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Germany

Germany Plans to Boost Information Technology After Summit

Leaders at the IT summit in Darmstadt have pointed to the Internet to help Germany find its way out of the current recession. Big investments in Internet infrastructure are a top priority, say the summit's participants.

An Internet network cable

Salvation for the German economy could come in cables

All Germans should have access to high-speed, broadband Internet within the next three to four years, German Chancellor Angela Merkel declared on Thursday, Nov. 20 at the third national IT summit. Why is this so important? Because, according to politicians and economists, at 150 billion euros ($187 billion) per year, the Internet has a higher economic value than the auto industry or machine construction -- making it the perfect candidate to guide Germany back to the path of financial prosperity.

"The global financial crisis and its effects on the real economy clearly show us that we must invest more in research and development,” said Education and Research Minister Annette Schavan.

German Chancellor Angela Merkel with a robot at the Hanover Trade Show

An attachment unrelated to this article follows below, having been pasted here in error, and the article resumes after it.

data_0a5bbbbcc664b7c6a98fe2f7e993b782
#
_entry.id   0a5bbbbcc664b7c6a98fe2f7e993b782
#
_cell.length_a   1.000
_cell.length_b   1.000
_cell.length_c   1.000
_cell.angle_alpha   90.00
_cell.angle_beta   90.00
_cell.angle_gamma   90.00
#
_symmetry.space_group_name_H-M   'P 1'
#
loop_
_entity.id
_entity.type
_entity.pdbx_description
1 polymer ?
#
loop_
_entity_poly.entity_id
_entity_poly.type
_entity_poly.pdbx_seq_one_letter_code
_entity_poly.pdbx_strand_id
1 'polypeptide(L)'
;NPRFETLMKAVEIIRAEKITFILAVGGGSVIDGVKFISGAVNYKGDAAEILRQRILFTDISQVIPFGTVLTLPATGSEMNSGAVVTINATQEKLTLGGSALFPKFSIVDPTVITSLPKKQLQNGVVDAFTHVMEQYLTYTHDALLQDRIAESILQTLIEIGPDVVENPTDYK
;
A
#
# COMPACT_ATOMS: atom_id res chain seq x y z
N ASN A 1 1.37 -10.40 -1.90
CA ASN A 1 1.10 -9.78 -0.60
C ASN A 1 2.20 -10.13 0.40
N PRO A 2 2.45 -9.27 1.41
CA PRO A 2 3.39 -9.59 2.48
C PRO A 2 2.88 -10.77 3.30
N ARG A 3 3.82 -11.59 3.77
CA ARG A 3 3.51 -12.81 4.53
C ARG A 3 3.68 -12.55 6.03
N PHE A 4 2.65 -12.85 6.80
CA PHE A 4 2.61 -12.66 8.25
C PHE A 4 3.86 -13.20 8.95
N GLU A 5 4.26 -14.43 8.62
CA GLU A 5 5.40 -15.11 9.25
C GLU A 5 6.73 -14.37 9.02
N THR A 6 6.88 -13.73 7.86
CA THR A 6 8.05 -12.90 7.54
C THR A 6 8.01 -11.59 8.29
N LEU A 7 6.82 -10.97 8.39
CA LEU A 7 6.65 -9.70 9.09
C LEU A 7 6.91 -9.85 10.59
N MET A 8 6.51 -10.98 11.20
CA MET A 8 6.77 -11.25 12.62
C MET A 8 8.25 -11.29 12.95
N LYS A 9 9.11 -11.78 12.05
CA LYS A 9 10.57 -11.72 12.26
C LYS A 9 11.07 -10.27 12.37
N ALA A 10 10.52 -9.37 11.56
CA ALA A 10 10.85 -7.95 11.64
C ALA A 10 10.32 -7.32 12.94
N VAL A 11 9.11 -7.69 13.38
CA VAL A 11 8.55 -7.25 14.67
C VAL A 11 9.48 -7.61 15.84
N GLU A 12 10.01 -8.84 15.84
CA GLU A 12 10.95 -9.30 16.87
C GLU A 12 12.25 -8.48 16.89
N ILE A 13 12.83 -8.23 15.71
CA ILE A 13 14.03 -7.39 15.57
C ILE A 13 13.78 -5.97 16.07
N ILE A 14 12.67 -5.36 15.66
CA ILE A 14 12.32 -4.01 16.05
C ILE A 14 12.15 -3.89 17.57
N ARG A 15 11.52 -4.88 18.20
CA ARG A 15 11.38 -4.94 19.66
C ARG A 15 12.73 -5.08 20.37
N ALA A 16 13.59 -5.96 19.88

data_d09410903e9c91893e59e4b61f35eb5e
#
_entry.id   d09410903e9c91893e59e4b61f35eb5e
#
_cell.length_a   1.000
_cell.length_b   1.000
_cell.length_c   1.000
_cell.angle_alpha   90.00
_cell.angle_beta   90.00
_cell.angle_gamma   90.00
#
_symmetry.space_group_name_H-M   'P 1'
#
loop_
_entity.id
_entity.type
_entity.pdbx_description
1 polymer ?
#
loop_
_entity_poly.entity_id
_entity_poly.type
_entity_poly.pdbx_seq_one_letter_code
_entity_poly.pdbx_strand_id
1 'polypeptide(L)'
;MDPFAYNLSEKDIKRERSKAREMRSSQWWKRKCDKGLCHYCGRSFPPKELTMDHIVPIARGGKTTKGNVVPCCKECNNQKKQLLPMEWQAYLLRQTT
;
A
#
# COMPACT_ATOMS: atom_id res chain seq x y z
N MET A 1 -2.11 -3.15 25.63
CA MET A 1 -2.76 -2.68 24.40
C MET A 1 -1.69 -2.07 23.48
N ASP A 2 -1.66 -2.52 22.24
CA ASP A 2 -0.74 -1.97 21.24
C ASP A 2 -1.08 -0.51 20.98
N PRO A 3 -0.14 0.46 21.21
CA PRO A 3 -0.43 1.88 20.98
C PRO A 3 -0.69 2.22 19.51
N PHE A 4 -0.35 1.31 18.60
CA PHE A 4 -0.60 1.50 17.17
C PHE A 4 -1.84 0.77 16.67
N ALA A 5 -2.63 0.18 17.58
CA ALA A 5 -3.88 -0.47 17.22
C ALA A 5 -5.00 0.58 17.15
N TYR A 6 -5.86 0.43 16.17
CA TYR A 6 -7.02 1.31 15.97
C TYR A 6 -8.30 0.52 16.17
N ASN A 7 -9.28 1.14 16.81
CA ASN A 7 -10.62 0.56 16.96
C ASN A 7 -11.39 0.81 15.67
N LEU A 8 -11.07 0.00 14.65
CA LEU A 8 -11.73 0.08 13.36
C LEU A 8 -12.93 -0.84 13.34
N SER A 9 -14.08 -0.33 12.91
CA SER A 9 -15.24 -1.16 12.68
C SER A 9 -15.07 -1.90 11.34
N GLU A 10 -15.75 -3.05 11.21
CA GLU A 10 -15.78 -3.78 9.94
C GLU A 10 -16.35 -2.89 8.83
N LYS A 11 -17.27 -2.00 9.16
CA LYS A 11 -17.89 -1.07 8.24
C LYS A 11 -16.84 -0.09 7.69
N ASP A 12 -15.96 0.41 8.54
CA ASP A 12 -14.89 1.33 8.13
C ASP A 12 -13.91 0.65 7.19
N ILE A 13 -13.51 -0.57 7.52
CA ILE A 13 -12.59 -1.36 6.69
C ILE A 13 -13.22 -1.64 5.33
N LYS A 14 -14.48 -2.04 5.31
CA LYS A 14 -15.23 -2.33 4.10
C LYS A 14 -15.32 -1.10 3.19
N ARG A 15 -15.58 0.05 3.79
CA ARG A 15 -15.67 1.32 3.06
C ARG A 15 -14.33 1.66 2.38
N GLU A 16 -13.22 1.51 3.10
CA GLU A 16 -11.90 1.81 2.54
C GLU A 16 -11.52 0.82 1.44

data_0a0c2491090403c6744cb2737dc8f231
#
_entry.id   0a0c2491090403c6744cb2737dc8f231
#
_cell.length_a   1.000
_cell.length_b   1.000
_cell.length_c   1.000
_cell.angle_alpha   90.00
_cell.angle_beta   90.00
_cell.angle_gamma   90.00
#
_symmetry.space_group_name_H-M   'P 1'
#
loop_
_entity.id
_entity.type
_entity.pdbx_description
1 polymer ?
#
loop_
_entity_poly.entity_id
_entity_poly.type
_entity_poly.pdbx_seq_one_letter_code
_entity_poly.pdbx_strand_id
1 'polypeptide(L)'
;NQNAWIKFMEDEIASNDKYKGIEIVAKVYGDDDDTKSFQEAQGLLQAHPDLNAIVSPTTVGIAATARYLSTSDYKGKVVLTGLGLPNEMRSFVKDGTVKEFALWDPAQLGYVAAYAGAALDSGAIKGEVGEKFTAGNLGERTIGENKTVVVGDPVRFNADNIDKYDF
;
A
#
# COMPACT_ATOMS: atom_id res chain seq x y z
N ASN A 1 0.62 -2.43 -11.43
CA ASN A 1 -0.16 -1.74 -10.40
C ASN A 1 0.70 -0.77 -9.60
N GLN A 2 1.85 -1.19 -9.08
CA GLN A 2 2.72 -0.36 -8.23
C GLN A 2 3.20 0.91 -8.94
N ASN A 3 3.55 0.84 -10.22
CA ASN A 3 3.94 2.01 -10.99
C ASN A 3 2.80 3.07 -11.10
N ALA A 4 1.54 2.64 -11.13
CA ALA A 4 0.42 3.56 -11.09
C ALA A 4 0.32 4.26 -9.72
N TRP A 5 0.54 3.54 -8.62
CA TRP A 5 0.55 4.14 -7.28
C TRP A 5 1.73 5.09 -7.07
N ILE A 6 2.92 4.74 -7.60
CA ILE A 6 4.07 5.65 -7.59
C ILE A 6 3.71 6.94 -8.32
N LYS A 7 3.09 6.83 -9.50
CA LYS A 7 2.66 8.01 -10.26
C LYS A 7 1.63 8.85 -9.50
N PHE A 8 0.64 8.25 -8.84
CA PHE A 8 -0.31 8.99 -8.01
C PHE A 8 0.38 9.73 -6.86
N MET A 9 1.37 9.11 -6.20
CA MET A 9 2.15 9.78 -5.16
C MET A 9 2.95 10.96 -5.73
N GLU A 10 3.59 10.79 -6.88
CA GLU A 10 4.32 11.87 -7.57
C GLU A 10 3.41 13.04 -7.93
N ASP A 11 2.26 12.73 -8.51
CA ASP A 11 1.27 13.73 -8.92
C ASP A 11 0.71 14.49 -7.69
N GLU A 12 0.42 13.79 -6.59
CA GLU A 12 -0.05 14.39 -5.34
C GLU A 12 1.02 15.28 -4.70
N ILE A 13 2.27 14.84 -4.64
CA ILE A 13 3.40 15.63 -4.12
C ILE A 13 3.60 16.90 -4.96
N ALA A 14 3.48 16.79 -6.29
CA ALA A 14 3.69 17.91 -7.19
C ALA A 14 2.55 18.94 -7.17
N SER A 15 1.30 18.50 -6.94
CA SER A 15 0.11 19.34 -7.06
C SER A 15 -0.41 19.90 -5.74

Merkel understands the importance of getting more familiar with technology

Economics Minister Michael Glos underlined that a solid IT infrastructure is undoubtedly the foundation for a strong business location. Glos envisions an infrastructure so advanced in the future that villages and small cities will be just as connected as larger metropolises. According to data from the ministry, approximately 98 percent of households currently have access to a broadband connection.

Five-year plan

With the Internet identified as such an important factor in improving the economy, the federal government will therefore present a program by the beginning of 2009, allocating 30 million euros for five years to boost research for more security in IT.

“We need to make the Internet more secure and reliable,” said Schavan. The Ministry of Economics also called for the expansion of fiber optic cable networks and mobile broadband networks.

Deutsche Telekom CEO Rene Obermann warned that soon the current copper cable network will not be able to cope with the rapidly increasing data traffic on the Internet. He estimates the amount of investment Germany requires to be in the 40 to 50 billion-euro range for the next 10 to 15 years, with the need Europe-wide at 300 billion euros.

A question of geography

Deutsche Telekom CEO Rene Obermann

Oberman warns that soon the current cables won't be able to support the growing traffic on the Internet

Emphasizing that the current phase of economic stagnation must be used to create the general framework for improving the Internet, Merkel also noted that the Internet expansion is related to equal opportunity.

“The question is, whether rural areas remain attractive for living,” she said. After all, those who live in areas where there are no platforms for the Internet cannot use the rapidly-developing applications.

Green information technology and the application of information and communication technology in public services and health care were also discussed.

Just under 1.5 million people currently work in Germany's IT branch.

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